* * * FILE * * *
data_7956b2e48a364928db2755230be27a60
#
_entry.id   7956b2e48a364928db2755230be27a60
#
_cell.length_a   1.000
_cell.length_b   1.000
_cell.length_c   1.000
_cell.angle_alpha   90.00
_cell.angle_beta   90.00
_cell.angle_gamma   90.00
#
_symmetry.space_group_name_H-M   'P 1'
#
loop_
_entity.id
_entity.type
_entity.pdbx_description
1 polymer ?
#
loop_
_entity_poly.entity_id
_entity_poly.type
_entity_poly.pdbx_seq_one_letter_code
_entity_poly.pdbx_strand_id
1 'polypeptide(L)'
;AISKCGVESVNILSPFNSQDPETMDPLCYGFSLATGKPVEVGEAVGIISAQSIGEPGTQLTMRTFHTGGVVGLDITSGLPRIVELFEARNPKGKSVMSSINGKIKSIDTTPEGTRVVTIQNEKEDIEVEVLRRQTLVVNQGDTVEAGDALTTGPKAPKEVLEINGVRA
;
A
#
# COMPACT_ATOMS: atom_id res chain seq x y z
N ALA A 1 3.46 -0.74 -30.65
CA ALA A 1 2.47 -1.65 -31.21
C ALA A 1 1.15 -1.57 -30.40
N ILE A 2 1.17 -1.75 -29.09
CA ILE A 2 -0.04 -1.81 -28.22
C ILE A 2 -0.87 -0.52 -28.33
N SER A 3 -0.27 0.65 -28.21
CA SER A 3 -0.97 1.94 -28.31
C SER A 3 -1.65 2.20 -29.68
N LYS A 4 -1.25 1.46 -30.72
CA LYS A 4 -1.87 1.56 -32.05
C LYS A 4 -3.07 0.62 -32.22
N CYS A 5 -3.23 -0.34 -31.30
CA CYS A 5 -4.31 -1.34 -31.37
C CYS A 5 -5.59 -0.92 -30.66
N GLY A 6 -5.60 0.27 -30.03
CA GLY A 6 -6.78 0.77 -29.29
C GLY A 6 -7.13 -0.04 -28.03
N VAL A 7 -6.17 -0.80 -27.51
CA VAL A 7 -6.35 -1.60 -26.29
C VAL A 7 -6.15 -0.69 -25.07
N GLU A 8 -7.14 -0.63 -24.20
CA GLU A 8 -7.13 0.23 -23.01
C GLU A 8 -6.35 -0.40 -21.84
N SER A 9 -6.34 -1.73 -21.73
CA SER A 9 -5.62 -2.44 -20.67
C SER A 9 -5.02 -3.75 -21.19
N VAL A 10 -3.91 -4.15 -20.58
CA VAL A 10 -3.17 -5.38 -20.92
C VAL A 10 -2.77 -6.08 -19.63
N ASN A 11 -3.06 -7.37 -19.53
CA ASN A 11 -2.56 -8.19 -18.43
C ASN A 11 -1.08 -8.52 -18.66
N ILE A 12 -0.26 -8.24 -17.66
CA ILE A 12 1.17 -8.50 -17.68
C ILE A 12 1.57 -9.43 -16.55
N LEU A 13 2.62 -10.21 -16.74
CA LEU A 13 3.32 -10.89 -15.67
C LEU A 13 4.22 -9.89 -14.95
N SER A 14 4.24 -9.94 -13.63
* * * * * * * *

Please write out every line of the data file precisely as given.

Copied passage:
data_7956b2e48a364928db2755230be27a60
#
_entry.id   7956b2e48a364928db2755230be27a60
#
_cell.length_a   1.000
_cell.length_b   1.000
_cell.length_c   1.000
_cell.angle_alpha   90.00
_cell.angle_beta   90.00
_cell.angle_gamma   90.00
#
_symmetry.space_group_name_H-M   'P 1'
#
loop_
_entity.id
_entity.type
_entity.pdbx_description
1 polymer ?
#
loop_
_entity_poly.entity_id
_entity_poly.type
_entity_poly.pdbx_seq_one_letter_code
_entity_poly.pdbx_strand_id
1 'polypeptide(L)'
;AISKCGVESVNILSPFNSQDPETMDPLCYGFSLATGKPVEVGEAVGIISAQSIGEPGTQLTMRTFHTGGVVGLDITSGLPRIVELFEARNPKGKSVMSSINGKIKSIDTTPEGTRVVTIQNEKEDIEVEVLRRQTLVVNQGDTVEAGDALTTGPKAPKEVLEINGVRA
;
A
#
# COMPACT_ATOMS: atom_id res chain seq x y z
N ALA A 1 3.46 -0.74 -30.65
CA ALA A 1 2.47 -1.65 -31.21
C ALA A 1 1.15 -1.57 -30.40
N ILE A 2 1.17 -1.75 -29.09
CA ILE A 2 -0.04 -1.81 -28.22
C ILE A 2 -0.87 -0.52 -28.33
N SER A 3 -0.27 0.65 -28.21
CA SER A 3 -0.97 1.94 -28.31
C SER A 3 -1.65 2.20 -29.68
N LYS A 4 -1.25 1.46 -30.72
CA LYS A 4 -1.87 1.56 -32.05
C LYS A 4 -3.07 0.62 -32.22
N CYS A 5 -3.23 -0.34 -31.30
CA CYS A 5 -4.31 -1.34 -31.37
C CYS A 5 -5.59 -0.92 -30.66
N GLY A 6 -5.60 0.27 -30.03
CA GLY A 6 -6.78 0.77 -29.29
C GLY A 6 -7.13 -0.04 -28.03
N VAL A 7 -6.17 -0.80 -27.51
CA VAL A 7 -6.35 -1.60 -26.29
C VAL A 7 -6.15 -0.69 -25.07
N GLU A 8 -7.14 -0.63 -24.20
CA GLU A 8 -7.13 0.23 -23.01
C GLU A 8 -6.35 -0.40 -21.84
N SER A 9 -6.34 -1.73 -21.73
CA SER A 9 -5.62 -2.44 -20.67
C SER A 9 -5.02 -3.75 -21.19
N VAL A 10 -3.91 -4.15 -20.58
CA VAL A 10 -3.17 -5.38 -20.92
C VAL A 10 -2.77 -6.08 -19.63
N ASN A 11 -3.06 -7.37 -19.53
CA ASN A 11 -2.56 -8.19 -18.43
C ASN A 11 -1.08 -8.52 -18.66
N ILE A 12 -0.26 -8.24 -17.66
CA ILE A 12 1.17 -8.50 -17.68
C ILE A 12 1.57 -9.43 -16.55
N LEU A 13 2.62 -10.21 -16.74
CA LEU A 13 3.32 -10.89 -15.67
C LEU A 13 4.22 -9.89 -14.95
N SER A 14 4.24 -9.94 -13.63